Monday, 18 July 2016
Vintage Recipe Cookbooks (Historic Newspapers)
The world's largest Original Newspaper archive, Historic-Newspapers, has launched a new range of Vintage Recipe Cookbooks. Take a trip down memory lane with this collection of books from different decades of the XXc.
I have received two books from the series - Recipes & cookery ideas from 1930s and 1950s newspapers.
These are not simple cook books - there is no index or list of ingredients to be found. The recipes represent only part of each edition. The content of the books is reprinted from the vintage newspapers, just as it was first published. There is a lot of ads and agony aunt-type of columns.
These books give a fascinating insight into each decade they cover. Some of the content is so non-PC, but historically accurate of course. Adverts, health and beauty advice, recipe tips and agony aunt's columns are clearly targeted at housewives.
Available in both paperback and hardback versions which could be personalised with a recipient's name and a message. You could also have a recipient's name embossed in gold on the front cover of the hardback design.
The whole range is available on Historic Newspapers site, retailing from £12.99.
Recipes & Cookery Ideas from 1930s newspapers showcases an instantly recognisable historic period. The recipes reflect the thrifty ways of the 30s, with the aftermath of The Wall Street Crash of 1929 and unemployment.
The recipes are rather frugal and economical, but quite creative: potato puddings, stuffed tomatoes, fruit flan, madeira cake, scotch shortbread, tomato jam, flapjacks, marrow chutney, welsh pikelets, welsh rarebit and many more.
Foraging is encouraged - for example, make a salad with fresh tender young dandelion leaves or brew a dandelion beer. Or go blackberry-picking for a wide selection of jams and jellies.
Canned foods are not to be frowned upon - "How many housewives realise the number of ways in which it is possible to serve corned beef, for instance?"
"Bacon is so exceptionally cheap just now that it is used for all kinds of tasty supper dishes".
"Four housewives tell our Cookery Expert how they use up Stale Bread. Have you tried: Bread Omelet? Toasted three deckers? Crisped breadcrumbs for breakfast? Chocolate bread pudding?"`
"Faddy people" are reprimanded for looking down upon offal. Though I confess the idea of the kidney, breadcrumbs and herbs casserole didn't appeal to me either.
I love entering competitions, and enjoyed reading a small feature about the so called economy competition, where you had to send 3 economy tips for the home. The first prize winner received £2.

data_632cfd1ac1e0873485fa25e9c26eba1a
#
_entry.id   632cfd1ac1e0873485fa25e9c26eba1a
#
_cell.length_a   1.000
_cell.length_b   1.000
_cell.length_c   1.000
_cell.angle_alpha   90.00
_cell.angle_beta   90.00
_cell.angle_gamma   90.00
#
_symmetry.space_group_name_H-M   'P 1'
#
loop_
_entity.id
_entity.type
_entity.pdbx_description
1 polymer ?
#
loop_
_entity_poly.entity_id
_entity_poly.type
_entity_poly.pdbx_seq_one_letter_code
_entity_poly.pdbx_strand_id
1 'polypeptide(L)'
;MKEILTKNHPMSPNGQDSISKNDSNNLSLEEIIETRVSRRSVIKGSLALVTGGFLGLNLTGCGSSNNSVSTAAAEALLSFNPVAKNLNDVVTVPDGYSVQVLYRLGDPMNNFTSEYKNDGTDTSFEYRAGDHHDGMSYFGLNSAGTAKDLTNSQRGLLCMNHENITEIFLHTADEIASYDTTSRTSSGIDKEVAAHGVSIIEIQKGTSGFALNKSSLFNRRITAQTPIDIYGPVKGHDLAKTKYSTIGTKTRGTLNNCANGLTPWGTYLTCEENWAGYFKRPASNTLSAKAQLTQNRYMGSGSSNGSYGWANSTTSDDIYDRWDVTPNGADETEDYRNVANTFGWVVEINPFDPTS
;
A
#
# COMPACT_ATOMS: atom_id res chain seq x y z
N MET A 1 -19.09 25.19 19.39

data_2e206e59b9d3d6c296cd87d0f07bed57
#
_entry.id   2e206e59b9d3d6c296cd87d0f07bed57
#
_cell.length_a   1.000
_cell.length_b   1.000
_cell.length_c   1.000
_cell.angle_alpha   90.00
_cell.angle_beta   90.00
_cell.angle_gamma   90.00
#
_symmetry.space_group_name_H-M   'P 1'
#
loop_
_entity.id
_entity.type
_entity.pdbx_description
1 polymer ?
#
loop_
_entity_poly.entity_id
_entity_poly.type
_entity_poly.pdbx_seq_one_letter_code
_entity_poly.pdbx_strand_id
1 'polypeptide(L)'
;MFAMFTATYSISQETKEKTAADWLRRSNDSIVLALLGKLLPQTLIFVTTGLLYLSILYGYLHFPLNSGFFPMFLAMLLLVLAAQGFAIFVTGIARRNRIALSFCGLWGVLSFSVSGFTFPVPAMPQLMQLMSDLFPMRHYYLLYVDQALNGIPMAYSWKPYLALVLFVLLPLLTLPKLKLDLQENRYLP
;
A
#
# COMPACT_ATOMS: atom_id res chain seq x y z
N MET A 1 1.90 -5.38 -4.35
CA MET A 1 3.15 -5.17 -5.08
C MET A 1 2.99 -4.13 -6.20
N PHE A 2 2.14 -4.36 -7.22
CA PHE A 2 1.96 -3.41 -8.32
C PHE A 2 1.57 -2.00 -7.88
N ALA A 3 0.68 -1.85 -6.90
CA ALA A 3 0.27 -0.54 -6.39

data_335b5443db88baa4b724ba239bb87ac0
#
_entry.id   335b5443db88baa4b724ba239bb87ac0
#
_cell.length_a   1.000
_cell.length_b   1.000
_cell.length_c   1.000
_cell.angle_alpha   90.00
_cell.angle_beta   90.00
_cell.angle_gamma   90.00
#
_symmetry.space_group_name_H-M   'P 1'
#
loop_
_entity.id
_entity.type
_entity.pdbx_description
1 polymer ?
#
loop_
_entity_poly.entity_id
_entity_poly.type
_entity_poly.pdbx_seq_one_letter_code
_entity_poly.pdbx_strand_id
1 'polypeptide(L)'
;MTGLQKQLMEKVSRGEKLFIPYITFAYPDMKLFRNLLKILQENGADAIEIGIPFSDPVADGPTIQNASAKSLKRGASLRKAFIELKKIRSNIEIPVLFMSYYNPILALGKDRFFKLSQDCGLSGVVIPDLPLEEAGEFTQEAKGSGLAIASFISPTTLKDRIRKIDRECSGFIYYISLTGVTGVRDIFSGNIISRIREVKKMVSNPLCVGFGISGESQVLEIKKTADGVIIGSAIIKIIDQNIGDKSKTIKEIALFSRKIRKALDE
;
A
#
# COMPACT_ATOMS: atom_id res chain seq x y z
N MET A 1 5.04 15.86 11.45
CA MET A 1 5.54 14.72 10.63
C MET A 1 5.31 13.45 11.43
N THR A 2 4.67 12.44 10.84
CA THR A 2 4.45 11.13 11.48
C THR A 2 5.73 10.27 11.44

Another competition to name a race horse offers a much more tempting prize of £200.
The frugal cooking theme is present in Recipes & Cookery Ideas from 1950s newspapers as well. Rationing ended in 1954, so this decade still felt the influences of the war.
You learn how to cook a tripe and potato hot pot and how to make a waistcoat out of an old mattress.
This was the decade when the Daily Mirror has created a cartoon character Patsy who showed the housewives how to cook.
As the decade progressed, more indulgent ingredients and more exotic recipes started to appear on the pages of the newspapers - for example, ravioli with spinach filling, curried potatoes, Roman pie, Normandy soup, sardines Provencale, Milanese soup, risotto and even pizza.
There are some absolutely wonderful snippets of "posh" life too, like the feature on Pond's as promoted by the Lady Moorea Hastings "whose family dates back to the times of William the Conqueror". "Famous for the beauty of her dark eyes and the fairness of her skin, Lady Moorea relies on a simple, inexpensive beauty care that is available to everyone". Pond's gets an endorsement by the "outstanding beauty" Viscountess Erleigh as well as by Elizabeth, Lady Rendlesham with a "breathtaking quality in the clear radiance of her complexion" and other upper class beauties.
Looks like the aristocrats were endorsing the products even in those times.
According to a recent thread on one of the parenting forums, meat with fruit is a bit of a Marmite problem, some love the combination of flavours, some clearly detest it (I was surprised at how many voiced their dislike).
This is obviously not a new discussion, as the feature from 1959 shows: "What, meat with fruit? Not as silly as it sounds", writes Ambrose Heath on his cookery page. He recommends cooking lamb cutlets with apricots. The fruit, tinned or dried, can be served hot with the meat.
I'm not the biggest fan of tinned fruit, but for the purposes of experimenting decided to have a go, and serve tinned apricots with grilled lamb cutlets.
And while it was a perfectly edible combination, I think fresh grilled apricots would have been much better.
Recipes & Cookery Ideas From... will make a lovely gift to any history buff or foodie.
Which decade would you choose to explore?
Disclosure: I received two books for the purposes of reviewing. All opinions are mine.